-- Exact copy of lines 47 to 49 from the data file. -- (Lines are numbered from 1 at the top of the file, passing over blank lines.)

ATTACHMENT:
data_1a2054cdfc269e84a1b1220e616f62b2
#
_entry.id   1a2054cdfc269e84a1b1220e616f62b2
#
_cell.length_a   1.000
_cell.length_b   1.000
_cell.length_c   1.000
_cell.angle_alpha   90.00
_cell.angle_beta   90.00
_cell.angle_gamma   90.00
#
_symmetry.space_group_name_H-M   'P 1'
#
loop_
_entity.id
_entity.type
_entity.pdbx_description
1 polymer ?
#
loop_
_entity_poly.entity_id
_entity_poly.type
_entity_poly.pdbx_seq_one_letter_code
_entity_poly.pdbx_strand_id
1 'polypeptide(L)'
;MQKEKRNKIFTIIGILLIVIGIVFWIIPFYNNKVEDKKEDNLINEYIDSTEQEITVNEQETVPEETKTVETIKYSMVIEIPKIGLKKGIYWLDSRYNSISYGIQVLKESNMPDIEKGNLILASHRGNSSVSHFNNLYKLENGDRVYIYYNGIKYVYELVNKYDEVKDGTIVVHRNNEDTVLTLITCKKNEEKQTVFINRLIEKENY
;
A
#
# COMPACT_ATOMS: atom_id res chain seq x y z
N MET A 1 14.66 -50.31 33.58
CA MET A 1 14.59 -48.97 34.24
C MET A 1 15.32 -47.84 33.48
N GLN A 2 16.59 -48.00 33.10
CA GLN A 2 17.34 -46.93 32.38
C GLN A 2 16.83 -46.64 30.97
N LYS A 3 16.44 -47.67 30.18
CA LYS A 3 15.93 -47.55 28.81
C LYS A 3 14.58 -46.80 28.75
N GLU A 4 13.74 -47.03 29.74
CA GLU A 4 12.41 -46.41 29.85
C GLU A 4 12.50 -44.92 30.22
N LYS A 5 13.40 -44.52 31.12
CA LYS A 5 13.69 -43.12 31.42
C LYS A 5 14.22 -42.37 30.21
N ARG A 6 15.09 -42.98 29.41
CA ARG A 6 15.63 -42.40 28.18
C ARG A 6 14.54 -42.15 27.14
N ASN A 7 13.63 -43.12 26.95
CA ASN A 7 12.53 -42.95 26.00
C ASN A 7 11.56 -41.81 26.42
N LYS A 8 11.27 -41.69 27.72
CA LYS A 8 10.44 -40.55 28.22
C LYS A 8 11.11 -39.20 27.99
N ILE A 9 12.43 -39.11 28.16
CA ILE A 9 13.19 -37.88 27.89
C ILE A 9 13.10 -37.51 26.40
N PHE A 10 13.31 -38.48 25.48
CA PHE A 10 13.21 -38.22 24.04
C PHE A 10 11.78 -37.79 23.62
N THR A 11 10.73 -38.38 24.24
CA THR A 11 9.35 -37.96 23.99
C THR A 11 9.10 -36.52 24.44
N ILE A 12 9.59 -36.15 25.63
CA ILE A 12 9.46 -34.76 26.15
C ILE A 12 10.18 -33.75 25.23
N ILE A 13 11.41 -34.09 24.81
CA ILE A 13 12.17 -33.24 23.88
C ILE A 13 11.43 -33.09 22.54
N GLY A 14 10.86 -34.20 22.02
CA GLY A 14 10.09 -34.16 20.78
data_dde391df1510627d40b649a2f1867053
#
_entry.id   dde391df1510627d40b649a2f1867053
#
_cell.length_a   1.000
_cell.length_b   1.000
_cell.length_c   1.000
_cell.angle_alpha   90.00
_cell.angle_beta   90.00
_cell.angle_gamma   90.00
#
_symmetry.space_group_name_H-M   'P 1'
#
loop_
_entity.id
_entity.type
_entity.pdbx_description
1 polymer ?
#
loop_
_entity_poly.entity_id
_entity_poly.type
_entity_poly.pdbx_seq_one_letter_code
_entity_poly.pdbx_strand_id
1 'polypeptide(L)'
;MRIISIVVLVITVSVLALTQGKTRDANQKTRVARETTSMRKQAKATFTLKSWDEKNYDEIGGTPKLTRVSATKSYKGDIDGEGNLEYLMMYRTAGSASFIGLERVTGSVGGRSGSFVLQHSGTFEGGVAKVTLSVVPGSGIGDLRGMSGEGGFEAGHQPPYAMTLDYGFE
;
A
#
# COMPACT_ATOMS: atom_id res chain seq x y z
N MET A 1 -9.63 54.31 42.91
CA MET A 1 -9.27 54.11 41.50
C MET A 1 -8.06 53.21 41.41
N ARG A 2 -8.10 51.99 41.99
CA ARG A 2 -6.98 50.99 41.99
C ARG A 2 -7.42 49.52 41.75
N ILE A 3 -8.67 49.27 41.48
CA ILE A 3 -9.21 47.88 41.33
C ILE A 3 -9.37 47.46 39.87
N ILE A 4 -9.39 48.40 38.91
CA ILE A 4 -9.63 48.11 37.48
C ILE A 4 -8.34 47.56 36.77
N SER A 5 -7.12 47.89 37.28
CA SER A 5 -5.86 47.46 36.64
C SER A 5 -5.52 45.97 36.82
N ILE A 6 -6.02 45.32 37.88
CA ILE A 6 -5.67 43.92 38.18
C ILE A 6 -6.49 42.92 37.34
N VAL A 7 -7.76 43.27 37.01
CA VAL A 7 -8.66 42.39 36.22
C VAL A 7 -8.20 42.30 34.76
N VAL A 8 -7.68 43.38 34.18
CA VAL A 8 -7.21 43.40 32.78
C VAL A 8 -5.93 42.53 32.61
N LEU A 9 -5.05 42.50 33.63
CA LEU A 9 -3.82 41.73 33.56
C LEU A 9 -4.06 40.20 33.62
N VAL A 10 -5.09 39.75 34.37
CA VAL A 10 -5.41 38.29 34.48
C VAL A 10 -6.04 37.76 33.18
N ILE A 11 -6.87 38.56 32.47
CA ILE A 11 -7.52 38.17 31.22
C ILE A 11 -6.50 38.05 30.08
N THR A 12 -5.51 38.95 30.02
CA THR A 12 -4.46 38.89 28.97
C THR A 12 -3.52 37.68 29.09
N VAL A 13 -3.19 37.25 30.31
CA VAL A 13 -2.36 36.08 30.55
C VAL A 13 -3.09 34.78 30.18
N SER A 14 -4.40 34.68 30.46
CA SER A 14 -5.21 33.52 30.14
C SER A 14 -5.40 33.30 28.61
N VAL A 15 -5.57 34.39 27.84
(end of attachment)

CA ARG A 6 15.63 -42.40 28.18
C ARG A 6 14.54 -42.15 27.14
N ASN A 7 13.63 -43.12 26.95